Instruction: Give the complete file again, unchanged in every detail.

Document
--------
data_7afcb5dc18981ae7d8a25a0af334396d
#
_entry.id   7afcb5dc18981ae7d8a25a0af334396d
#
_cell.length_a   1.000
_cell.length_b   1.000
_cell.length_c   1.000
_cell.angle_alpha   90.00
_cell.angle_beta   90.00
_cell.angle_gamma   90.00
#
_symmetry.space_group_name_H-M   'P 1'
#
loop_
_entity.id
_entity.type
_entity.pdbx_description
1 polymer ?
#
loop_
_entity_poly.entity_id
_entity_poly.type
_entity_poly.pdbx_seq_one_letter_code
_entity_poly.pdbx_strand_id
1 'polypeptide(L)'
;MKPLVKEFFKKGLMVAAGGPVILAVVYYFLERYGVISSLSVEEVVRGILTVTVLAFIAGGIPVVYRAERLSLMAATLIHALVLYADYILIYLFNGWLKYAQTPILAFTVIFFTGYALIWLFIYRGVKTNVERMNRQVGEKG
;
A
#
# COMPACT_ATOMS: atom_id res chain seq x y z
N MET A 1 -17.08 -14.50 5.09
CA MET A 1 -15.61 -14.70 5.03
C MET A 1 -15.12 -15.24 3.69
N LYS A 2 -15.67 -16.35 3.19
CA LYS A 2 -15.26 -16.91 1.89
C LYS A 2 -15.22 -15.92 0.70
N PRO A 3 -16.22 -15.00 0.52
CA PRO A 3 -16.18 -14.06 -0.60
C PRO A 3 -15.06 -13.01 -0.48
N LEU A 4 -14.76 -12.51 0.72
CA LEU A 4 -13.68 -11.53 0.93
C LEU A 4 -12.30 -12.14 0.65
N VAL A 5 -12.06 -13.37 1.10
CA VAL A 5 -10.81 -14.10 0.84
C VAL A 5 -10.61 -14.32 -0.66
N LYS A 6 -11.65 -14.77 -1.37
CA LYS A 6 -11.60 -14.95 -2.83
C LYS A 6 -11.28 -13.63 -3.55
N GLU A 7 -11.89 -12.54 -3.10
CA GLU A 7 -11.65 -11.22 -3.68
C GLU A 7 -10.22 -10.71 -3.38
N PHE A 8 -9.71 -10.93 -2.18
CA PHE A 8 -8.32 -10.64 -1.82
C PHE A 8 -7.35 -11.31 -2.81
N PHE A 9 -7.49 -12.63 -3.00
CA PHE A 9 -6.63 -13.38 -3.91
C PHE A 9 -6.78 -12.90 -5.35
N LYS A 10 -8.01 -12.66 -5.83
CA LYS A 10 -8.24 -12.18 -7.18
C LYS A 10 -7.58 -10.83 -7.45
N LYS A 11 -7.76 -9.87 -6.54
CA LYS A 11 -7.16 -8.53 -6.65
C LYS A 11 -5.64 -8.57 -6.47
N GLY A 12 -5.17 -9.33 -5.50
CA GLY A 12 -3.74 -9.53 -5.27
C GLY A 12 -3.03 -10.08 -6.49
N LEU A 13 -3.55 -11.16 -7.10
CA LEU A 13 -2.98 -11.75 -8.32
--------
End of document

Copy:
data_7afcb5dc18981ae7d8a25a0af334396d
#
_entry.id   7afcb5dc18981ae7d8a25a0af334396d
#
_cell.length_a   1.000
_cell.length_b   1.000
_cell.length_c   1.000
_cell.angle_alpha   90.00
_cell.angle_beta   90.00
_cell.angle_gamma   90.00
#
_symmetry.space_group_name_H-M   'P 1'
#
loop_
_entity.id
_entity.type
_entity.pdbx_description
1 polymer ?
#
loop_
_entity_poly.entity_id
_entity_poly.type
_entity_poly.pdbx_seq_one_letter_code
_entity_poly.pdbx_strand_id
1 'polypeptide(L)'
;MKPLVKEFFKKGLMVAAGGPVILAVVYYFLERYGVISSLSVEEVVRGILTVTVLAFIAGGIPVVYRAERLSLMAATLIHALVLYADYILIYLFNGWLKYAQTPILAFTVIFFTGYALIWLFIYRGVKTNVERMNRQVGEKG
;
A
#
# COMPACT_ATOMS: atom_id res chain seq x y z
N MET A 1 -17.08 -14.50 5.09
CA MET A 1 -15.61 -14.70 5.03
C MET A 1 -15.12 -15.24 3.69
N LYS A 2 -15.67 -16.35 3.19
CA LYS A 2 -15.26 -16.91 1.89
C LYS A 2 -15.22 -15.92 0.70
N PRO A 3 -16.22 -15.00 0.52
CA PRO A 3 -16.18 -14.06 -0.60
C PRO A 3 -15.06 -13.01 -0.48
N LEU A 4 -14.76 -12.51 0.72
CA LEU A 4 -13.68 -11.53 0.93
C LEU A 4 -12.30 -12.14 0.65
N VAL A 5 -12.06 -13.37 1.10
CA VAL A 5 -10.81 -14.10 0.84
C VAL A 5 -10.61 -14.32 -0.66
N LYS A 6 -11.65 -14.77 -1.37
CA LYS A 6 -11.60 -14.95 -2.83
C LYS A 6 -11.28 -13.63 -3.55
N GLU A 7 -11.89 -12.54 -3.10
CA GLU A 7 -11.65 -11.22 -3.68
C GLU A 7 -10.22 -10.71 -3.38
N PHE A 8 -9.71 -10.93 -2.18
CA PHE A 8 -8.32 -10.64 -1.82
C PHE A 8 -7.35 -11.31 -2.81
N PHE A 9 -7.49 -12.63 -3.00
CA PHE A 9 -6.63 -13.38 -3.91
C PHE A 9 -6.78 -12.90 -5.35
N LYS A 10 -8.01 -12.66 -5.83
CA LYS A 10 -8.24 -12.18 -7.18
C LYS A 10 -7.58 -10.83 -7.45
N LYS A 11 -7.76 -9.87 -6.54
CA LYS A 11 -7.16 -8.53 -6.65
C LYS A 11 -5.64 -8.57 -6.47
N GLY A 12 -5.17 -9.33 -5.50
CA GLY A 12 -3.74 -9.53 -5.27
C GLY A 12 -3.03 -10.08 -6.49
N LEU A 13 -3.55 -11.16 -7.10
CA LEU A 13 -2.98 -11.75 -8.32